Barring any setbacks or lineup changes, Josh Gordon will be making his preseason debut for the Cleveland Browns this Friday as the team visits the Tampa Bay Buccaneers. It’ll be the first time we’ve seen the troubled wideout in a Browns uniform since December of 2014 thanks to his multiple run-ins with league discipline resulting in a year-long ban.
However, if we’re to believe reports surfacing earlier today, numerous teams around the NFL are interested to see if they can get Gordon in their respective uniforms instead.
Per Adam Schefter, a handful of teams have reached out to Cleveland to see what it would take to acquire the Pro Bowl receiver. While these seem to be general inquiries at the most, it still puts the Browns in an interesting spot.
Since Hue Jackson and the rest of the new regime arrived this past winter, there have been no subtleties about the fact the team is focusing solely on acquiring as many assets as possible to help in what’s sure to be a lengthy rebuilding process. On the surface, you would assume Cleveland would be more than interested to see what Gordon could net on the trade market. Why wouldn’t a team trying to collect as many draft picks as possible not want to grab a couple more in exchange for a player who’s deep into the league’s substance abuse program?
If Schefter’s report is true, though, the Browns aren’t interested in trading Gordon. Personally, I think this is definitely the smart route to take.
Sure, it doesn’t take much to convince anyone why moving Gordon wouldn’t be a bad idea. He hasn’t played a down of football in almost two years, and hasn’t participated in a full season since 2012. Another failed drug test and he’ll be banished yet again. The new front office has removed more than a few players who have caused some headaches in the past, and Gordon would definitely fit that description.
Despite this, I still hope the rumors are true and Cleveland has no interest in parting ways with the wideout.
Consider first the fact the Browns didn’t head into the offseason planning around the idea of Gordon being on the roster. They selected four wideouts in the draft, and are also loving the returns they’re seeing from QB-turned-receiver Terrelle Pryor. So, adding Gordon to the fold greatly improves their receiving corps, giving defenses some tough decisions when it comes to who needs to be covered.
Additionally, let’s not make it out to seem like Gordon has a huge cap hit. He has a 2016 base salary of just a shade over $1 million, and is only counting for $817K against the team’s salary cap.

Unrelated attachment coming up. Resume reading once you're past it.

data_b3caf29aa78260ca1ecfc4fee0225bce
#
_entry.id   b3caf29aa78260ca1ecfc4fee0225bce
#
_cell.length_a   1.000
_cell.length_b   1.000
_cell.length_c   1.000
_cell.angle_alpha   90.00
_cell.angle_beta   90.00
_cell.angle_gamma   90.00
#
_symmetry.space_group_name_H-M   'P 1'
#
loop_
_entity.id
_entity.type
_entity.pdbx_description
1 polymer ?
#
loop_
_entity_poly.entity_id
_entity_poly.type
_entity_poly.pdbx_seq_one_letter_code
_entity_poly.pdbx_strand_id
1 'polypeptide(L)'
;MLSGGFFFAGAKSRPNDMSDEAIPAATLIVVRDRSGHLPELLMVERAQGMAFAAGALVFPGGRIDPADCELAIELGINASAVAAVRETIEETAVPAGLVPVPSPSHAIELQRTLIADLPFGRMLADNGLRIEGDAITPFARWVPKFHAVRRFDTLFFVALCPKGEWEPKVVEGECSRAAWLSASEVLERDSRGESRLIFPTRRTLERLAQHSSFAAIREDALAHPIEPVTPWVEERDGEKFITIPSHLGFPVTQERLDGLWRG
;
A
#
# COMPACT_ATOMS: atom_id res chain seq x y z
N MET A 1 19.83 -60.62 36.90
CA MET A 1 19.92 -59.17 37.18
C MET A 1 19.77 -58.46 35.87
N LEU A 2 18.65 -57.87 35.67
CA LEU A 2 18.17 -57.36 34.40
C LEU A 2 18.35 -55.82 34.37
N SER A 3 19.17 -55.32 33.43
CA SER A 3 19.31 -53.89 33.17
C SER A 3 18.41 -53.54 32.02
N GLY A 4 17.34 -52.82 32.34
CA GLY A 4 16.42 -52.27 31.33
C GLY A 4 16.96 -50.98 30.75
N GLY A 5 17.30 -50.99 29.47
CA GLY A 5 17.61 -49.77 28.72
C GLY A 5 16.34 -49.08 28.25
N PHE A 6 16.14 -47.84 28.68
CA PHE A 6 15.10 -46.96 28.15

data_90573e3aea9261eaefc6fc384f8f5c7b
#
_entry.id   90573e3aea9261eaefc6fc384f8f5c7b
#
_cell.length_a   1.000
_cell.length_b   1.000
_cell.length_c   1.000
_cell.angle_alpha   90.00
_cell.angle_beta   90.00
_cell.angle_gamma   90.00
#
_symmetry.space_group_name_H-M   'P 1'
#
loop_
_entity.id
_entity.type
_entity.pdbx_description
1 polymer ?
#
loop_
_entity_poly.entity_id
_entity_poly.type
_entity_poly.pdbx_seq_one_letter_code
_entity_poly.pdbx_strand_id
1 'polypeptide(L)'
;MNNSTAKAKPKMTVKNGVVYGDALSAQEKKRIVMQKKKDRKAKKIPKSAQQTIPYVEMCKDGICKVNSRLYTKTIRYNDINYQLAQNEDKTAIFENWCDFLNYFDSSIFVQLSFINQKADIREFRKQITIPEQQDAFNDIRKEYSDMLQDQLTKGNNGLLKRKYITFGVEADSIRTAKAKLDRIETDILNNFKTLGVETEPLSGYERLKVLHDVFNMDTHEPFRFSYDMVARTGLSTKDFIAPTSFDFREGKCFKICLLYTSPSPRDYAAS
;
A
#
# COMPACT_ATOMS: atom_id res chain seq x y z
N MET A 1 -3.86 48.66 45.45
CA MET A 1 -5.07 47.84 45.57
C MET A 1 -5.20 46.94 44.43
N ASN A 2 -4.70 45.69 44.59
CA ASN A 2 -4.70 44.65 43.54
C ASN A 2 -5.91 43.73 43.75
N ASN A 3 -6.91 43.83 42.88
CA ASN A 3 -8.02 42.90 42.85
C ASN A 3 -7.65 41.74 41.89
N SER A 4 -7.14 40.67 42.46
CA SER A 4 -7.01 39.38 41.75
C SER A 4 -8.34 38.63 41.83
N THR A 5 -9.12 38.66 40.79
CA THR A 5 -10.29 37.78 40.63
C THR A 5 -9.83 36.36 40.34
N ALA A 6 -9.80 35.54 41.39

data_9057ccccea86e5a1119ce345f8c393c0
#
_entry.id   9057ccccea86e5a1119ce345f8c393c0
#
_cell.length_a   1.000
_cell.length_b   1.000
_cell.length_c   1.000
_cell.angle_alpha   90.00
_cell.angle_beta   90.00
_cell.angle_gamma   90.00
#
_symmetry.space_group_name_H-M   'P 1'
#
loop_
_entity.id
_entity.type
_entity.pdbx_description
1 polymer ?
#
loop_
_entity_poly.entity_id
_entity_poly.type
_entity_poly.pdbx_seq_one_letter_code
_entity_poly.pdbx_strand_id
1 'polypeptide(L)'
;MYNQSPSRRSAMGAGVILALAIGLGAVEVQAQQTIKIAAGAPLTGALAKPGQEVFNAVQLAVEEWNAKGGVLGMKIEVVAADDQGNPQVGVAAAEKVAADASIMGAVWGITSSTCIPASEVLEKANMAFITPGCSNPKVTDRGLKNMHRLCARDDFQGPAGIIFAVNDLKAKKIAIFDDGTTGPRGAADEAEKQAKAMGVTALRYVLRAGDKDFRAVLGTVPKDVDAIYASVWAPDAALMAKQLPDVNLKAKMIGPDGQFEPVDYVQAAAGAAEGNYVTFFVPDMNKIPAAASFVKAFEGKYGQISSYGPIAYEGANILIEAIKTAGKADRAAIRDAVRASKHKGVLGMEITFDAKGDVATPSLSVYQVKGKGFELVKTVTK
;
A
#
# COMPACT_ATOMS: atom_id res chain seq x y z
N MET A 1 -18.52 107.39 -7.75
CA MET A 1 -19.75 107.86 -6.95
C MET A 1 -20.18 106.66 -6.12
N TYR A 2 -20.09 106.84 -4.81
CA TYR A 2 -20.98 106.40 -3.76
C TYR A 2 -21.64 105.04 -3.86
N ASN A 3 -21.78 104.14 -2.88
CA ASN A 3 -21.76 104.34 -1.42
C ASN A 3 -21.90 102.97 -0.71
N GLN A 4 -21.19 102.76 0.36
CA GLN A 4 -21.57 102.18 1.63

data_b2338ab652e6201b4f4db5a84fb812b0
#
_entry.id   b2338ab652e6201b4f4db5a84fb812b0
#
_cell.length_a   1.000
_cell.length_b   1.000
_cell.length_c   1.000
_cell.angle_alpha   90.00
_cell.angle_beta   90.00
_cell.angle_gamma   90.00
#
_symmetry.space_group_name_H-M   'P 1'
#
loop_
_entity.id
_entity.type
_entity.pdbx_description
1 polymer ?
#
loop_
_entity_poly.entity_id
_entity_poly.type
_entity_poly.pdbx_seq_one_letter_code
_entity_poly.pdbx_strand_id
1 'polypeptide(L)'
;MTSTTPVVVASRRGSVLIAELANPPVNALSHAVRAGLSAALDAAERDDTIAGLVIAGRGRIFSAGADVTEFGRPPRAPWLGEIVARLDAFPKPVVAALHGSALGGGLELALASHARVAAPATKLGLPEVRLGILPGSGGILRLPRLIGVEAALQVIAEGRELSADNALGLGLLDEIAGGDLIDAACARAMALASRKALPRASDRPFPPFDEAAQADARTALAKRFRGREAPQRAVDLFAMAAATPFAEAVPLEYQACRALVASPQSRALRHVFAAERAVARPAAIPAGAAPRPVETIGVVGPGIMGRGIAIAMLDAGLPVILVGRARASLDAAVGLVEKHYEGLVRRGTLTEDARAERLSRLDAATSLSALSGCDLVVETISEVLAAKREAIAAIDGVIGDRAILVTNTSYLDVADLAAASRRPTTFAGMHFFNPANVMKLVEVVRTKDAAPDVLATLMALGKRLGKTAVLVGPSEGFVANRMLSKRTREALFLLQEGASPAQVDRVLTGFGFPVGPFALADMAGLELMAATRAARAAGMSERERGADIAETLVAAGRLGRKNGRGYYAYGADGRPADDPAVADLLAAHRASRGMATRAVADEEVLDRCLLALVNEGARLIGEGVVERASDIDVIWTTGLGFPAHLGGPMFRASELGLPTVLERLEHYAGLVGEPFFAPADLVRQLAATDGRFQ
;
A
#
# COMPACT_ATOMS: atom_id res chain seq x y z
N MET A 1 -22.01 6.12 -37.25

As you can see, he isn’t someone who can even remotely be considered an expensive risk. Should he stay on the straight and narrow and return to his Pro Bowl form, the Browns win big. If he can’t stay clean, Cleveland moves on without the concern of losing significant money.
Of course, this logic could also endorse the idea of trading Gordon. Teams are supposedly offering the Browns assets, which is a much better return than losing him for nothing. At the same time, just what is being offered is still unconfirmed.
Let’s be honest, nobody is giving up a first-, or even a second-round pick for Gordon. Sure, the talent is there for everyone to see. However, no team is going to pay that kind of price for a player who could be suspended for another year if he’s even a pinch over the limit on his next drug screening.
Considering that, is parting with Gordon in exchange for a fourth-round pick at best really worth it? If he were to join a new team and thrive once again, would the Browns still consider themselves winners with a third-day draft selection as their lone return?
When you break it all down, it just doesn’t make sense for Cleveland to part with Gordon, especially if the team isn’t getting anything significant back. Jackson and crew seem like the perfect new mentors for him, and certainly seem like they could get through to him and get the most out of him.
Cleveland has set itself up to be in a decent place should Gordon get suspended again. No, this wouldn’t ease the blow if it happened, but it still gives the Browns the leeway needed to risk giving him a chance this year. As a result, they should continue balking at all offers received unless a team is willing to overpay.